Superb bit of writing

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Dan John
May 12, 2015 2:25pm

In reply to Stewart Smith:

"A more mature democracy" - the SNP, those rain-men, blame everything bad on Westminster charlatans!?! Come on! "Mature democracy", what a joker.

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Stewart Smith
May 12, 2015 3:28pm

In reply to Dan John:

Thank you for your well-informed commentary on Scottish politics.

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Dan John
May 12, 2015 5:04pm

In reply to Stewart Smith:

I kind of feel happy that people have your analysis, because it means the left will continue to be unelectable, so knock yourself out.

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CallyJuan
May 12, 2015 8:37pm

In reply to Dan John:

I am inclined to agree with Stewarts characterisation: the SNP as flag waving political charlatans, if that's not to misunderstand it?

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CallyJuan
May 12, 2015 8:38pm

In reply to CallyJuan:

I mean Dan, ha

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Stewart Smith
May 13, 2015 9:28am

In reply to CallyJuan:

The SNP flag-waving political charlatans? Really? If you think this you really need to do some reading up on what's actually happening in Scotland. You also need to credit the Scottish electorate with some intelligence. Do you really think we're naive fools who've been taken in by crypto-fascists posing as social democrats?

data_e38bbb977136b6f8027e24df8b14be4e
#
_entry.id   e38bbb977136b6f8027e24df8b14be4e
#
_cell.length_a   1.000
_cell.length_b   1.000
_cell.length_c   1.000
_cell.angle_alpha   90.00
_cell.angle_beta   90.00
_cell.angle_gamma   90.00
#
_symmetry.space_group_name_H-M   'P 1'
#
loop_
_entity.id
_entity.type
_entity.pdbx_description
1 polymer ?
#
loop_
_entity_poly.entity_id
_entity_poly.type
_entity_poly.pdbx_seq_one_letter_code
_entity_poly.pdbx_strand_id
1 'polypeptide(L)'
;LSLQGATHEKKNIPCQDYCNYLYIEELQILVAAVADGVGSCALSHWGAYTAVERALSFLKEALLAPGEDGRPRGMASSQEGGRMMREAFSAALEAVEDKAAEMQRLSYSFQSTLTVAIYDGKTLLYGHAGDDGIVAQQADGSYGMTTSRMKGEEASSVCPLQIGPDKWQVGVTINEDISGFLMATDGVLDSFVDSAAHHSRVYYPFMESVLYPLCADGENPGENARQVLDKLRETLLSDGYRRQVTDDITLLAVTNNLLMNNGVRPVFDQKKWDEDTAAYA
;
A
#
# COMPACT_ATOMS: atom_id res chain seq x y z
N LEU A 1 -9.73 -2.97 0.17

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Iain McC
May 15, 2015 11:57am

In reply to Stewart Smith:

I believe the SNP have played a blinder in the last few years by occupying a niche left by Labour. Fair play to them, but there is no doubt that a large majority of their supporters have attached themselves to a nationalistic cause. So much so that it seems that the SNP, Scotland and the Scottish flag are now all under the umbrella of the 'Independence Movement'. You only have to observe a George Square rally to see it....Scottish flags waving and '500 Miles' sing-a-long. There is nothing wrong with voting SNP if you believe that they are the right people to take Scotland forward, but nationalism on this scale will always be unhealthy.